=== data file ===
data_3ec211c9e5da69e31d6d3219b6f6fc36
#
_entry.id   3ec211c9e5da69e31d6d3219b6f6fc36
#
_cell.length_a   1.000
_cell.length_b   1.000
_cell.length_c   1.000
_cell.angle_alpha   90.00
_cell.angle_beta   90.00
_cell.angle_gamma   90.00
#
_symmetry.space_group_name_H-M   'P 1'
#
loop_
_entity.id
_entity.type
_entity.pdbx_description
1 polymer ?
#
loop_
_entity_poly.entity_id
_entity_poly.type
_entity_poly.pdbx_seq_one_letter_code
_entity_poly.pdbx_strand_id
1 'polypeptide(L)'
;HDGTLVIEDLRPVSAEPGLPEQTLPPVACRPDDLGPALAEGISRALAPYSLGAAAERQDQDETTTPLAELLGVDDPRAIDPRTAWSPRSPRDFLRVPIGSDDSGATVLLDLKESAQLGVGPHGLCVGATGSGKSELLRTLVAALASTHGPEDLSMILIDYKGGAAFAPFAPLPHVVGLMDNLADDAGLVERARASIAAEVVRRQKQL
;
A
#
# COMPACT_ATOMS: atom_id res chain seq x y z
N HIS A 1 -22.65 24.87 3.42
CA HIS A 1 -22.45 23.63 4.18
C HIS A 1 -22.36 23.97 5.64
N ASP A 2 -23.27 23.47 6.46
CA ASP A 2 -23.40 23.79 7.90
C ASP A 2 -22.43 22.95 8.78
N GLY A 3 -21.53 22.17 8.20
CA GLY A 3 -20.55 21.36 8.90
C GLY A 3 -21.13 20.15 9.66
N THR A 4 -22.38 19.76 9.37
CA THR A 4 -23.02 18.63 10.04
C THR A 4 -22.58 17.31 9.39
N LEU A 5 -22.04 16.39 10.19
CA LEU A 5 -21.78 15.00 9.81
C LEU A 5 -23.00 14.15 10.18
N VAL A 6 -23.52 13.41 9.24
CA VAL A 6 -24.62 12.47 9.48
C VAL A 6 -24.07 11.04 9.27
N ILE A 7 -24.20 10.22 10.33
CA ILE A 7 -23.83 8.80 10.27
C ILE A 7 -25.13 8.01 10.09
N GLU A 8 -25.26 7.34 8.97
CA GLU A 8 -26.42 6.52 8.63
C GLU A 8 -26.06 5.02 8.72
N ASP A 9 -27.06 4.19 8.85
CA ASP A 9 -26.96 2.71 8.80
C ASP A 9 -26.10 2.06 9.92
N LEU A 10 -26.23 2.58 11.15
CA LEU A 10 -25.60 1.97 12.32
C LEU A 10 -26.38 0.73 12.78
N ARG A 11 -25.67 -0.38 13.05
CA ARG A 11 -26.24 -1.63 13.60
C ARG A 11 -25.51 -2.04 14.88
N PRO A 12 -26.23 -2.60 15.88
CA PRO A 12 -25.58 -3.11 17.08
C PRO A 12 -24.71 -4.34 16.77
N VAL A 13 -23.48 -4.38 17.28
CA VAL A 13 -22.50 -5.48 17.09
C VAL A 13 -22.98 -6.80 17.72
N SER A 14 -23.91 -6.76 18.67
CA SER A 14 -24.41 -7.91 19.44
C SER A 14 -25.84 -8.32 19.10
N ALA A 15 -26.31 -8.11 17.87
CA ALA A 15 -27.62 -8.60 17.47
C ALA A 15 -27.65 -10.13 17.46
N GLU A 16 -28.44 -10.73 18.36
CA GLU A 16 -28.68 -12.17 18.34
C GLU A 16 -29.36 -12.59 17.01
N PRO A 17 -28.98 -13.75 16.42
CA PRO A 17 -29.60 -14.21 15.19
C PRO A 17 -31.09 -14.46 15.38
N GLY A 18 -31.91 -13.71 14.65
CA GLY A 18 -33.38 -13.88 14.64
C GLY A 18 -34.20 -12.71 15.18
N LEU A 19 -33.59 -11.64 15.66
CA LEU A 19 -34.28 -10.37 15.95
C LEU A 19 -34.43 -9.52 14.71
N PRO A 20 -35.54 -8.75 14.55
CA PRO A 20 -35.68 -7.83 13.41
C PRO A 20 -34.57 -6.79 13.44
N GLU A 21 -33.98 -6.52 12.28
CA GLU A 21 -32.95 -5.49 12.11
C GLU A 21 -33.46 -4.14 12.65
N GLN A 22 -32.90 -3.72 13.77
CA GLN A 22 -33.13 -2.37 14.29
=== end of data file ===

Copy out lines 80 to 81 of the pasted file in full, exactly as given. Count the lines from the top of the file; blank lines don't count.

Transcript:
CA PRO A 17 -29.60 -14.21 15.19
C PRO A 17 -31.09 -14.46 15.38